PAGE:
By the time that Beyoncé and JAY-Z, now newly whole after dealing with infidelity on Lemonade and then JAY-Z’s 4:44, released their surprise album Everything Is Love earlier this year, there was no sting left in the surprise release. On what would have, half a decade ago, been one of the most jaw-dropping albums of the year, the long-awaited collaboration project felt like an organic evolution of the changing music game that passed by without generating too much steam. Surprises in the streaming age were no longer causes of incredulity. There was no venom left in the snake. All the cards were finally on the table.

Between each of these three releases tied to Beyoncé, varying degrees of surprise bodies of work have been disseminated. D’Angelo’s Black Messiah came out in December of 2014 way ahead of schedule out of impulse. Adele surprised released her single “Hello” from her album 25 in 2015. Future _surprised released his album EVOL in 2016. Each of these works owes some degree of inspiration to Beyoncé’s pioneering run that began in 2013.

While the obvious imitation of Beyoncé’s tactics is flattering, it’s still changed our culture for, perhaps, the worst. Everyone’s constantly on edge for the prospect of yet another surprise album coming out. When an artist hasn’t been heard from for some time, the general assumption is that they’re working on a secret project that will explain their absence. But often times that’s not the case. We’re stuck in a perpetual state of expectation, believing that something new is always headed our way because of the plethora of surprise albums we’ve received. We’ve been spoiled by this release type, and there may be no going back. Just a never-ending string of surprise releases that don’t actually sting or flabbergast, instead just dwindling our expectations of our stars to do something groundbreaking. If the iconoclasts are doing it, it’ll eventually bleed into regular industry speak, with no calendars being able to predict when things will come out. Imagine a state of music journalism where everything’s impulsive since no one knows when anything is hitting shelves.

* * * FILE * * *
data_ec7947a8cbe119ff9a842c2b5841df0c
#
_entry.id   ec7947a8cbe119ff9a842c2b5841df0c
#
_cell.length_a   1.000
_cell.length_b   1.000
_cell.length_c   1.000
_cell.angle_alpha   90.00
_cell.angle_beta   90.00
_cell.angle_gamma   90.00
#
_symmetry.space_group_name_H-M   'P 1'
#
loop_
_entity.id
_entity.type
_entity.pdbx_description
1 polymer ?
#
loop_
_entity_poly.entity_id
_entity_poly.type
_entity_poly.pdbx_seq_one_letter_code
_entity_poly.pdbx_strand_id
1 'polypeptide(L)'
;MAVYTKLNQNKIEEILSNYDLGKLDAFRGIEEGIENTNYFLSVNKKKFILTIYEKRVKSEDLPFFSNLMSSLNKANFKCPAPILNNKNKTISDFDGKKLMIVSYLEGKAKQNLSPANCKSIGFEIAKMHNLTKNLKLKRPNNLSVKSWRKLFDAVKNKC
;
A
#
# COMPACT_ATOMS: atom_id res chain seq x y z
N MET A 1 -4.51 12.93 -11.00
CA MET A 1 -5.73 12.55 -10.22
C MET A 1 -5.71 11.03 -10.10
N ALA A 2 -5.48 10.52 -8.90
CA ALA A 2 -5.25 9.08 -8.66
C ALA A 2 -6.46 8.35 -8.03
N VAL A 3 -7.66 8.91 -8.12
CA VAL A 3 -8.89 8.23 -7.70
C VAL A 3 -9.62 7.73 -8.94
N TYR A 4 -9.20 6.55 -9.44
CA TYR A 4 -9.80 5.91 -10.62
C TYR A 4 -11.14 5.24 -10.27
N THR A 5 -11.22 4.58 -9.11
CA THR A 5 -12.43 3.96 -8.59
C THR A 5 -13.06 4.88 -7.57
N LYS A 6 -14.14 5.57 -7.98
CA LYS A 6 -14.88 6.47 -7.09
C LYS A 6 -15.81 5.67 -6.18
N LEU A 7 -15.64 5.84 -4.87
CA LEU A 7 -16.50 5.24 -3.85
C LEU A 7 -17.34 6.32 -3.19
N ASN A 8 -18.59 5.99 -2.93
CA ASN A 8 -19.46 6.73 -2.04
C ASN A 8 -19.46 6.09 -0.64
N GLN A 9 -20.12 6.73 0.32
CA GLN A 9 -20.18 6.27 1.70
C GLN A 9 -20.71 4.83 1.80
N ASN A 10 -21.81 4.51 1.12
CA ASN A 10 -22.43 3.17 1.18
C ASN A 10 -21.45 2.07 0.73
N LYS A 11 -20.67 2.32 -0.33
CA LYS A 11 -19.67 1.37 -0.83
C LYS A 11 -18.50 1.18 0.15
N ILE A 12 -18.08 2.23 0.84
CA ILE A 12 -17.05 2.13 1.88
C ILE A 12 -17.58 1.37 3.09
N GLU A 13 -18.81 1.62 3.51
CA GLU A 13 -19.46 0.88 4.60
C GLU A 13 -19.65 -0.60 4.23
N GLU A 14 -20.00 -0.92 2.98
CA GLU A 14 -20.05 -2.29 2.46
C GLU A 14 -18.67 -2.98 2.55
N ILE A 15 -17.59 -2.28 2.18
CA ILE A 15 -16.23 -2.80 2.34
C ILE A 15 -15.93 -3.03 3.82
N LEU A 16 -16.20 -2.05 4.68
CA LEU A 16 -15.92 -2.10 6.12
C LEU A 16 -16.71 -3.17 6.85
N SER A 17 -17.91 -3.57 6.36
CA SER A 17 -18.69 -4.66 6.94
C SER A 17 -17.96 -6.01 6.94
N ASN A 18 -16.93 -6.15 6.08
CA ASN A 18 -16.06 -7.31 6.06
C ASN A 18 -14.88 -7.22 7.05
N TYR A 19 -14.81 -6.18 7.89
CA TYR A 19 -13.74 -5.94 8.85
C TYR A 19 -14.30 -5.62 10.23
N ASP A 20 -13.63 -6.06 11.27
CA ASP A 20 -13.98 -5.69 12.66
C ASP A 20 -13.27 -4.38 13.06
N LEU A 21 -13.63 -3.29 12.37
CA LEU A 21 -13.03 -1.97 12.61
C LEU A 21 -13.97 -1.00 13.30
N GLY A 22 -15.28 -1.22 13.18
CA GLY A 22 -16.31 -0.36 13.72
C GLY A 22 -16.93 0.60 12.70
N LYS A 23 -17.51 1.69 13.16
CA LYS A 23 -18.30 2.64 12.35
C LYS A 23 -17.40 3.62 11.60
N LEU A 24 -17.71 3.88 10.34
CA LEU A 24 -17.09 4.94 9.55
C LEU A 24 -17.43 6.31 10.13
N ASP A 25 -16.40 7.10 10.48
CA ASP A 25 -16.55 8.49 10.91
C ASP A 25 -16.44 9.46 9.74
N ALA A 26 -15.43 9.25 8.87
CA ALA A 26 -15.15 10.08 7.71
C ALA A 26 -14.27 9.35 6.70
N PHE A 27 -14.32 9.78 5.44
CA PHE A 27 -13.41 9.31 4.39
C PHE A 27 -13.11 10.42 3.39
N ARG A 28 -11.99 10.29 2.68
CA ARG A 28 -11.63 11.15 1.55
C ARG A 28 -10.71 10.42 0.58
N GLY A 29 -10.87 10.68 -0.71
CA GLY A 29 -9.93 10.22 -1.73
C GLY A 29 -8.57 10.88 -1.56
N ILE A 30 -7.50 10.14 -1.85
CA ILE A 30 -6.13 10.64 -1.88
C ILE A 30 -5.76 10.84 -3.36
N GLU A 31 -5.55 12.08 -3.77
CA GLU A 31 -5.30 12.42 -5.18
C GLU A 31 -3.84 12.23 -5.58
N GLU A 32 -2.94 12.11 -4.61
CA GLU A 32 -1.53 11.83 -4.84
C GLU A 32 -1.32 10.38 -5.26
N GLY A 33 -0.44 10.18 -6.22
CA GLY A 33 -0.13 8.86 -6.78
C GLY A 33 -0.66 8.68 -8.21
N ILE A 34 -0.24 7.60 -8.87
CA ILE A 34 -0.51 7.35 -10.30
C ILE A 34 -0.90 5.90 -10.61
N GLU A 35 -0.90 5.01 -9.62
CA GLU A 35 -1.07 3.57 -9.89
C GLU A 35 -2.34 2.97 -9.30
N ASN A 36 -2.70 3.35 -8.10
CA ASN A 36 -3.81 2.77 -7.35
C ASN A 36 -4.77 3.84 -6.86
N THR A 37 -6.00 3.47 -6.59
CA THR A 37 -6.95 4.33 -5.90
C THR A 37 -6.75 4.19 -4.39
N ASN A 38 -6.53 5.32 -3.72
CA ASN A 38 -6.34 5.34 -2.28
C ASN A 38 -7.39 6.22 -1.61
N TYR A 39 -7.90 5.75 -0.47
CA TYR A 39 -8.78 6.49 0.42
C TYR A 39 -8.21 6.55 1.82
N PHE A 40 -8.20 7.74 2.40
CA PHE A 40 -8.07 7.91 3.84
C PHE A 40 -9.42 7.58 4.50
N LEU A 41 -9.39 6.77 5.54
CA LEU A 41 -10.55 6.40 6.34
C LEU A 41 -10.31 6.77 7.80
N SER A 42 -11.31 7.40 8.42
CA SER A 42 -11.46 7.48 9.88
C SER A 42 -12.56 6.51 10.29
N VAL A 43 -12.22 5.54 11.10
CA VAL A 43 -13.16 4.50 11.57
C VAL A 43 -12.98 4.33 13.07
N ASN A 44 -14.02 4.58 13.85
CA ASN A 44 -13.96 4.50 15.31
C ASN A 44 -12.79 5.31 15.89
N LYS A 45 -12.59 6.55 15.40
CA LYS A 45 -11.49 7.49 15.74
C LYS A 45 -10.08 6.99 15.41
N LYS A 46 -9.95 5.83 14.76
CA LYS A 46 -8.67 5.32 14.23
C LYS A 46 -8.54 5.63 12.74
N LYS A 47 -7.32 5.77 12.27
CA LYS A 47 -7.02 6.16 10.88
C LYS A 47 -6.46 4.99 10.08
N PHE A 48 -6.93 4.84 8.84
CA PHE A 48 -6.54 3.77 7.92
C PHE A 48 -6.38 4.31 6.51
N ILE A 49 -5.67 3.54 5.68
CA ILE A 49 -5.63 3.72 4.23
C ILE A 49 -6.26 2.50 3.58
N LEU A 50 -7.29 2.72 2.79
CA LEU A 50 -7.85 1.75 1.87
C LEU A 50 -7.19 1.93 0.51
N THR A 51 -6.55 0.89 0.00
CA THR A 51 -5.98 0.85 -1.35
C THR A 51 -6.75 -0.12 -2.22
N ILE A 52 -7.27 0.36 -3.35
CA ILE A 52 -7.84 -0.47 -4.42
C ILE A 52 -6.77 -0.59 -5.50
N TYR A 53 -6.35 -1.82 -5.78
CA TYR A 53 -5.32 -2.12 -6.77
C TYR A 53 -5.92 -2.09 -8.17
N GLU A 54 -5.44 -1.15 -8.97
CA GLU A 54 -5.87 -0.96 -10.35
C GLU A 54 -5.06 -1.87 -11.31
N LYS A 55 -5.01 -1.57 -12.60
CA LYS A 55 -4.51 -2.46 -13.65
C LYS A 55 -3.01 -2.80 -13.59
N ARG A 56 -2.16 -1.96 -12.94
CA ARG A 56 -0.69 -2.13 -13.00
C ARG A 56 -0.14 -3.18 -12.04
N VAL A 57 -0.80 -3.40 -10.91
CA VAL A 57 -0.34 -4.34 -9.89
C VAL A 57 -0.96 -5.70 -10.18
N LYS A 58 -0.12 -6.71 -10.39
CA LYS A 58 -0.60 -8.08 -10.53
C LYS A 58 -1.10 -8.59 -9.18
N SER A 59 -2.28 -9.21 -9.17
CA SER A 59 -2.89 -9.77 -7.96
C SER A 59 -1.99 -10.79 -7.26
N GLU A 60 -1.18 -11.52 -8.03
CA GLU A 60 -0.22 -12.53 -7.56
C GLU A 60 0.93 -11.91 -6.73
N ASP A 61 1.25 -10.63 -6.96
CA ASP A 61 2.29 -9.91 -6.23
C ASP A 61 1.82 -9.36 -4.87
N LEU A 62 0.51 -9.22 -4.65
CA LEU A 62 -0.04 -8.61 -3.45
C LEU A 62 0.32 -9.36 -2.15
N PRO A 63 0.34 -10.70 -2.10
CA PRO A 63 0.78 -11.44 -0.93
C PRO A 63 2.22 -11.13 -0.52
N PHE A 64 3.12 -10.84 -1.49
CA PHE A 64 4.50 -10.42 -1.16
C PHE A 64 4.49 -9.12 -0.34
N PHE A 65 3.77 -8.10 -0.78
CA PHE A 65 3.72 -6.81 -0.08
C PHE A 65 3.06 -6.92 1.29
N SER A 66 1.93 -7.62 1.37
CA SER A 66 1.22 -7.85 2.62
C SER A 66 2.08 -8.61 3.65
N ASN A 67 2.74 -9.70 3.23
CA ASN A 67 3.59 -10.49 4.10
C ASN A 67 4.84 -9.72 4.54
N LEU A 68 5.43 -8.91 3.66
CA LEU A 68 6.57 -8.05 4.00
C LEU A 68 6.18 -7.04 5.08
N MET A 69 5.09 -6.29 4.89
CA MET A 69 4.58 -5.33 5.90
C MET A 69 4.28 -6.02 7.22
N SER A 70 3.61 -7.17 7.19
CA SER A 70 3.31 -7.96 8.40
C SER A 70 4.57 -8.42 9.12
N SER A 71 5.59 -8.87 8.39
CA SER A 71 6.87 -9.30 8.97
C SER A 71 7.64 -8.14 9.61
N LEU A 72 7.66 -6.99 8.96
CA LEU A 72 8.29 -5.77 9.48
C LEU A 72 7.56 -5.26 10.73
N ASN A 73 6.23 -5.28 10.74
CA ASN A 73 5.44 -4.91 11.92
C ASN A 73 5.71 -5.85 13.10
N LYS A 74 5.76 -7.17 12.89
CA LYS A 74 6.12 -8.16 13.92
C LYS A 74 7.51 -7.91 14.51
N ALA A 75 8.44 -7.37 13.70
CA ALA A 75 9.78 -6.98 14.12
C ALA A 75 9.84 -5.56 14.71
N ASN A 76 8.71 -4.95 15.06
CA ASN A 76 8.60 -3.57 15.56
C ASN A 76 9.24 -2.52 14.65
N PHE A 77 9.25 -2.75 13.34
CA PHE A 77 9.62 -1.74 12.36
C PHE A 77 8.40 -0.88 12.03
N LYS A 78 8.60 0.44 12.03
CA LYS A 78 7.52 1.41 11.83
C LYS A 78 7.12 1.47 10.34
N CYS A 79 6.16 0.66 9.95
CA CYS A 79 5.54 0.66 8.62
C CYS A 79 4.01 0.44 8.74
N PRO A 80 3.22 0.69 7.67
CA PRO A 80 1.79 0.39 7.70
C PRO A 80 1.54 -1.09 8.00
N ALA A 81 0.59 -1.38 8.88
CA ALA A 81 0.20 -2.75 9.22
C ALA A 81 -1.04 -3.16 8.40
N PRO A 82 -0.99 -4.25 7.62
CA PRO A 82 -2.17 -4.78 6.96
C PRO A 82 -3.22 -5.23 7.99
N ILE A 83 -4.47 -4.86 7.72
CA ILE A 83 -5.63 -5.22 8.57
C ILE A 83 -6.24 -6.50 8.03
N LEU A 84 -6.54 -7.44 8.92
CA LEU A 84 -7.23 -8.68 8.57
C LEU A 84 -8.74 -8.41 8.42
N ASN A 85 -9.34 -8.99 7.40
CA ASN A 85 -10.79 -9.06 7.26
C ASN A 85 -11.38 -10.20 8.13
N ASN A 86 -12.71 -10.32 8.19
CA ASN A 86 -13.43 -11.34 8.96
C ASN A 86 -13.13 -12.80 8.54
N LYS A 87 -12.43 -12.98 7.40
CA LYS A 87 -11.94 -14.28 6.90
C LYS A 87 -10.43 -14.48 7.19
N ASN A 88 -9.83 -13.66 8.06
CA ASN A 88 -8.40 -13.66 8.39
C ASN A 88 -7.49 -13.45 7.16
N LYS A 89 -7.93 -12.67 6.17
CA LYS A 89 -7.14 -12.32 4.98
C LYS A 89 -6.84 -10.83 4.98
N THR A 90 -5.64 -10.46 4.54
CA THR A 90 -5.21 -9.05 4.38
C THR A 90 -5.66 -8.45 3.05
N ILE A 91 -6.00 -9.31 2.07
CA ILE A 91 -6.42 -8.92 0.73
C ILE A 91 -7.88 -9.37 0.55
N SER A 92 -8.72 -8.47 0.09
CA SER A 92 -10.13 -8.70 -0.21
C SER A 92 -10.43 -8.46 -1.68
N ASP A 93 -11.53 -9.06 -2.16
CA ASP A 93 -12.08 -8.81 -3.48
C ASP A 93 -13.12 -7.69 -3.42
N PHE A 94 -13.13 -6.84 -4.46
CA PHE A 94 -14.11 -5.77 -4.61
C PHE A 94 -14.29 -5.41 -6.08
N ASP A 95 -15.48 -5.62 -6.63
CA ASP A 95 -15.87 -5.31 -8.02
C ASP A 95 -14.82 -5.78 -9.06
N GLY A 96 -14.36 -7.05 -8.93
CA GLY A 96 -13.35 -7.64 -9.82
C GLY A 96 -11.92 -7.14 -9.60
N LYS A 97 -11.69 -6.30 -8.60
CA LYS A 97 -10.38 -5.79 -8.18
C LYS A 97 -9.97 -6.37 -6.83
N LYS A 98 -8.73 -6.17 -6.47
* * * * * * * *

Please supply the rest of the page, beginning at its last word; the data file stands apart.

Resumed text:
It’s a bleak landscape that can be read as innovative, lazy, cheap, or possibly any combination of the three. Beyoncé did it out of boredom and a wish for change. How many others could say that? The surprise album has lost its spark in 2018. Its frequent inclusion is due to a settling normalcy that’s scary to think about. Pretty soon, every artist will take turns trying to surprise their fanbase, leading to more boos than cheers. Yeech. This is the one trend I can’t thank you for, Beyoncé.

More by Trey Alston:


Waka Flocka Flame vs. 21 Savage | 'The Crew League' (S4, Ep. 7)

It’s Atlanta vs. Atlanta! 21 Savage and the Slaughter Team shoot it out with Waka ...
  /  11.18.2022

Day 1: Meet the contestants | 'Moguls in the Making'

In the season two premiere of “Moguls in the Making,” a new batch of HBCU ...
  /  11.29.2022

Morris Brown College (Makeover Edition) | 'Game Cave' presented by McDonald's

In a brand new episode of our series “Game Cave,” we pull up to Morris ...
  /  11.21.2022

McDonald's and REVOLT team up to update Morris Brown's eSports lab

As of today, The Ronald Floyd Thomas Center for eSports and Innovation at Morris Brown ...
  /  11.21.2022
View More